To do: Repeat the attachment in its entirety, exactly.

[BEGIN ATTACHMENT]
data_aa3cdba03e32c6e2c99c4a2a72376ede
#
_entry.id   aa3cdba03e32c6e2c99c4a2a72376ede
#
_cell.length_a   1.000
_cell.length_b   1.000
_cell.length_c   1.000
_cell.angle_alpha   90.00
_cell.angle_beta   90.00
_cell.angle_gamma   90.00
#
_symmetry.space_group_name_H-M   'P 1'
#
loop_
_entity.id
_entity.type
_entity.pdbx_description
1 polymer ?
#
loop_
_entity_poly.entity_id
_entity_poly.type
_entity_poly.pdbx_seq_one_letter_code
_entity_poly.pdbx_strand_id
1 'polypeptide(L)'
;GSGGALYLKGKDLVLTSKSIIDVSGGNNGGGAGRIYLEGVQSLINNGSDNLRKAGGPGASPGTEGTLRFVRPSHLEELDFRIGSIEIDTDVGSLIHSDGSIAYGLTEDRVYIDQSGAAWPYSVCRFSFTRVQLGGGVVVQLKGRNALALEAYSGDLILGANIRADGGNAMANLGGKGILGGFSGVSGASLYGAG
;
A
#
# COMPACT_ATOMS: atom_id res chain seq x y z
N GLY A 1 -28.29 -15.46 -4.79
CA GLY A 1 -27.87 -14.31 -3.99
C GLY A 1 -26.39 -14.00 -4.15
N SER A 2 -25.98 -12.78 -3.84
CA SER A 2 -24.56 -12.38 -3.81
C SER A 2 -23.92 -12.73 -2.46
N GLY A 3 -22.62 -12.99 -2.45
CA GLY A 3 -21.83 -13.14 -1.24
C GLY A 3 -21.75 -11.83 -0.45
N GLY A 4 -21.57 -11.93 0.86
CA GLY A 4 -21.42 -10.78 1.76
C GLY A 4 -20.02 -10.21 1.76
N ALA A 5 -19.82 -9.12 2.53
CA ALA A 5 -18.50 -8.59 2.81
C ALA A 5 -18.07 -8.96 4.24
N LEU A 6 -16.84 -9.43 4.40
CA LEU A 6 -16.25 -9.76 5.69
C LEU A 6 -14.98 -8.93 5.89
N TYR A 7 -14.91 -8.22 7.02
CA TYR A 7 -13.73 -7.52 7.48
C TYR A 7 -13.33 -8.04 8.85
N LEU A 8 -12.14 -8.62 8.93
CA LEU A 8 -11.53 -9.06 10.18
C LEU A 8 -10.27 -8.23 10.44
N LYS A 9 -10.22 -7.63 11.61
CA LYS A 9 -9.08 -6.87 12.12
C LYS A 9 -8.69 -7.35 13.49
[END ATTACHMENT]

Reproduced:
data_aa3cdba03e32c6e2c99c4a2a72376ede
#
_entry.id   aa3cdba03e32c6e2c99c4a2a72376ede
#
_cell.length_a   1.000
_cell.length_b   1.000
_cell.length_c   1.000
_cell.angle_alpha   90.00
_cell.angle_beta   90.00
_cell.angle_gamma   90.00
#
_symmetry.space_group_name_H-M   'P 1'
#
loop_
_entity.id
_entity.type
_entity.pdbx_description
1 polymer ?
#
loop_
_entity_poly.entity_id
_entity_poly.type
_entity_poly.pdbx_seq_one_letter_code
_entity_poly.pdbx_strand_id
1 'polypeptide(L)'
;GSGGALYLKGKDLVLTSKSIIDVSGGNNGGGAGRIYLEGVQSLINNGSDNLRKAGGPGASPGTEGTLRFVRPSHLEELDFRIGSIEIDTDVGSLIHSDGSIAYGLTEDRVYIDQSGAAWPYSVCRFSFTRVQLGGGVVVQLKGRNALALEAYSGDLILGANIRADGGNAMANLGGKGILGGFSGVSGASLYGAG
;
A
#
# COMPACT_ATOMS: atom_id res chain seq x y z
N GLY A 1 -28.29 -15.46 -4.79
CA GLY A 1 -27.87 -14.31 -3.99
C GLY A 1 -26.39 -14.00 -4.15
N SER A 2 -25.98 -12.78 -3.84
CA SER A 2 -24.56 -12.38 -3.81
C SER A 2 -23.92 -12.73 -2.46
N GLY A 3 -22.62 -12.99 -2.45
CA GLY A 3 -21.83 -13.14 -1.24
C GLY A 3 -21.75 -11.83 -0.45
N GLY A 4 -21.57 -11.93 0.86
CA GLY A 4 -21.42 -10.78 1.76
C GLY A 4 -20.02 -10.21 1.76
N ALA A 5 -19.82 -9.12 2.53
CA ALA A 5 -18.50 -8.59 2.81
C ALA A 5 -18.07 -8.96 4.24
N LEU A 6 -16.84 -9.43 4.40
CA LEU A 6 -16.25 -9.76 5.69
C LEU A 6 -14.98 -8.93 5.89
N TYR A 7 -14.91 -8.22 7.02
CA TYR A 7 -13.73 -7.52 7.48
C TYR A 7 -13.33 -8.04 8.85
N LEU A 8 -12.14 -8.62 8.93
CA LEU A 8 -11.53 -9.06 10.18
C LEU A 8 -10.27 -8.23 10.44
N LYS A 9 -10.22 -7.63 11.61
CA LYS A 9 -9.08 -6.87 12.12
C LYS A 9 -8.69 -7.35 13.49